Pain Part III: NSAIDs
March 19, 2014
There are many options for managing pain in our pets which can be used alone or in combination with one another. This week we will discuss Non-Steroidal Anti-Inflammatory Drugs (NSAIDs), one of the cornerstones of treating pain in both human and veterinary medicine. Veterinary NSAIDs are effective, widely available, and safe for the vast majority of patients at recommended doses, but the potential for adverse side effects ranging from mild to serious make it important to use them appropriately.
NSAIDs primarily work by inhibiting an enzyme called cyclooxygenase 2 (COX2). COX2 is released by injured tissues, activating inflammation. Because inflammation is one of the major underlying mechanisms for activating the pain pathways and causing pain, NSAIDs are therefore a very important tool in pain management. They may also have a minor role in inhibiting perception of pain by the brain, but this effect is not well understood. Individual response to NSAIDs as a whole and to specific NSAIDs varies greatly between patients; that is, some patients respond better than others to these drugs and/or one particular drug may work better than another for an individual patient. Some examples of veterinary drugs in this class include Rimadyl (carprofen), Metacam (meloxicam), Previcox (firocoxib), Deramaxx (deracoxib), and Onsior (robenacoxib).
Unfortunately, the same mechanism that inhibits inflammation can also cause adverse side effects. COX2, along with a closely-related enzyme called COX1, is active in the production of substances called protective prostaglandins that protect tissues such as the lining of the stomach and a section of the kidneys called the renal tubules. This means that gastrointestinal erosions/ulcers or nephrotoxicity (damage to the kidneys) are possible adverse side effects when using these drugs. Fortunately, at normal prescribed doses these effects are very rare (fewer than 2% of patients are affected). There is also a very rare (less than 0.05% of patients) type of liver damage that can occur as an idiosyncratic reaction, separately from NSAIDs’ mechanism of action; this is a highly individual event. While some individual NSAIDs have a reputation for being more likely to cause particular effects, all drugs in this class share the potential for the same side effects and no individual drug can be considered the “safest.” Risks do not necessarily increase with time, making these drugs appropriate for management of both acute and chronic pain conditions.
There is accumulating evidence in both human and veterinary medicine that suggests that improper use (increasing doses, accidental overdoses) and individual/idiosyncratic sensitivity to this class of drugs are the most likely factors contributing to adverse side effects. However, the risks can be minimized in all patients by taking a few simple precautions:
- Realize that side effects are more common in patients with one or more risk factors that include things like dehydration, low blood pressure, or pre-existing or concurrent kidney, liver, heart, or GI disease. Avoiding use of NSAIDs in these higher risk patients and performing baseline and follow-up bloodwork in all patients to track liver and kidney values are important. Be sure to keep your veterinarian informed of any problems with vomiting or other unusual symptoms at home.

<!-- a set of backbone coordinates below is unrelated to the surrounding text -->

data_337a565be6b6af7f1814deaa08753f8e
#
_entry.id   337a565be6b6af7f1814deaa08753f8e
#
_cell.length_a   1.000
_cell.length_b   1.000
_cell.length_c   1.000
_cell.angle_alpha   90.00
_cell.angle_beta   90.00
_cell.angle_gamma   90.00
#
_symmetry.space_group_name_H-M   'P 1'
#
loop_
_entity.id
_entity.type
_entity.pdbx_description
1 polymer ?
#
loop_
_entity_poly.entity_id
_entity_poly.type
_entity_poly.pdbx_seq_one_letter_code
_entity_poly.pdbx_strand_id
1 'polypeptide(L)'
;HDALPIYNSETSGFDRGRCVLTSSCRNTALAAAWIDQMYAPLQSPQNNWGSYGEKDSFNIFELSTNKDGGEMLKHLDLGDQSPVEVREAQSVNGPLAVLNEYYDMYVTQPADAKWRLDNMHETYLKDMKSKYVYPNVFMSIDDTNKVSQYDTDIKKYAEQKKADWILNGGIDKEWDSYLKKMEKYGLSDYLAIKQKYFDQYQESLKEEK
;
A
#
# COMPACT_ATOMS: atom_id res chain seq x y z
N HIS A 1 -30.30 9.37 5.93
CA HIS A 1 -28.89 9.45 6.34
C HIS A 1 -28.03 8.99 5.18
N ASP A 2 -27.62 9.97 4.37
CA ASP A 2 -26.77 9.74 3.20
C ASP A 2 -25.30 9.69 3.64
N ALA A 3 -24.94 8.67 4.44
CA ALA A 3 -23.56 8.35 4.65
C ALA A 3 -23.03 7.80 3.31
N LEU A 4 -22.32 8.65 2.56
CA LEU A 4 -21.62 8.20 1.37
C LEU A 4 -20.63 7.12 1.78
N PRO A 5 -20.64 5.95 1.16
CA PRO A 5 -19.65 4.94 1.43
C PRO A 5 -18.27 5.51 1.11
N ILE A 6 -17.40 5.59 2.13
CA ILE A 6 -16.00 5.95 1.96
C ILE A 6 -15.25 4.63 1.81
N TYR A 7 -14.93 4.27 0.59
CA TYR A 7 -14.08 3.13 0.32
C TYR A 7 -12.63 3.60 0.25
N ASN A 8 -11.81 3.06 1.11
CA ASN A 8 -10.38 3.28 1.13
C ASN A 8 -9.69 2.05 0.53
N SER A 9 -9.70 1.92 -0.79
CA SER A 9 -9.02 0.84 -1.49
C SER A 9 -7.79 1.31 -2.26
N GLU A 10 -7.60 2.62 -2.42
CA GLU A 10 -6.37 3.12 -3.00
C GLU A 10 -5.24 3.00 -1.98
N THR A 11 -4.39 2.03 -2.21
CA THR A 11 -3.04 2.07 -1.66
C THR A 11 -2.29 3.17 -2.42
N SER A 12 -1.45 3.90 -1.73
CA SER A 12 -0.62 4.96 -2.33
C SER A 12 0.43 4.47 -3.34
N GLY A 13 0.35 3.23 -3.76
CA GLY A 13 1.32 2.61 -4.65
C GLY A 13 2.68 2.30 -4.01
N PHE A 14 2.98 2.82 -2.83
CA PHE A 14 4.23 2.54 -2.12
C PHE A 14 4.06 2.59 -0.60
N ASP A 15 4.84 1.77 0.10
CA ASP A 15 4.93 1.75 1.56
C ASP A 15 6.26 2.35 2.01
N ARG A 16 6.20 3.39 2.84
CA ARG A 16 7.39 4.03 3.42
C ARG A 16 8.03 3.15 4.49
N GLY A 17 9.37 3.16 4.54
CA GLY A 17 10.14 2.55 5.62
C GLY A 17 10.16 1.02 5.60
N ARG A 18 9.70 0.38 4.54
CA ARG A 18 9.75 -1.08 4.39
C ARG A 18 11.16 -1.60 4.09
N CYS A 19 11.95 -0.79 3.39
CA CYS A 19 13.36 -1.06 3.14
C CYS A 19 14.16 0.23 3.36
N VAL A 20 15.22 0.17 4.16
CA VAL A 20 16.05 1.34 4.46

- Always give NSAIDS as prescribed. “More is better” does not apply to these drugs and giving more than prescribed (or accidental overdoses) greatly increases the risk of adverse side effects.
- Certain medications given together with NSAIDs can increase the risk of adverse effects, including other NSAIDs (especially aspirin), steroids, and some drugs used for heart or kidney disease. In addition, some over the counter products labeled as supplements may contain aspirin, or herbs or other ingredients that mimic the effects of NSAIDs and may increase the risk of adverse effects. Always keep your veterinarian informed of other drugs and supplements your dog is taking, read their labels carefully, and never give human NSAIDs or other human medications to your pet without consulting with your veterinarian.
- Be alert for early signs of adverse side effects. Usually, a loss of appetite is the earliest sign of GI problems in dogs and cats. Vomiting may also occur. Also be alert for any lethargy or changes in water consumption. Usually adverse events will occur in the first 2-4 weeks of starting these medications, but can happen at any time.
- Combining NSAIDS with other treatment options can help reduce the dose of NSAIDs needed for an individual, which can reduce the risk of adverse side effects. These options will be more thoroughly discussed in future blog posts but include other classes of drugs that work differently, joint supplements, antioxidants, fish oil, physical therapy, acupuncture, or chiropractic. In addition, trial and error can help reduce the dose of an NSAID to the lowest effective dose for any particular individual.
- Some NSAIDs are “COX selective,” meaning that they do not affect COX2 and COX 1 equally. These NSAIDS are less likely to cause GI problems but still have the potential for kidney damage.
- Particular care must be used when using NSAIDs in cats as their metabolism of a wide variety of drugs is unique and many drugs are not safe to use at all. There is a new NSAID that has been approved for use specifically in cats, but you should never give an NSAID prescribed for a dog or any human medication to a cat without specific instructions from a veterinarian.
As always, if you have any questions for our veterinarians please feel free to call the clinic to speak with one of our doctors.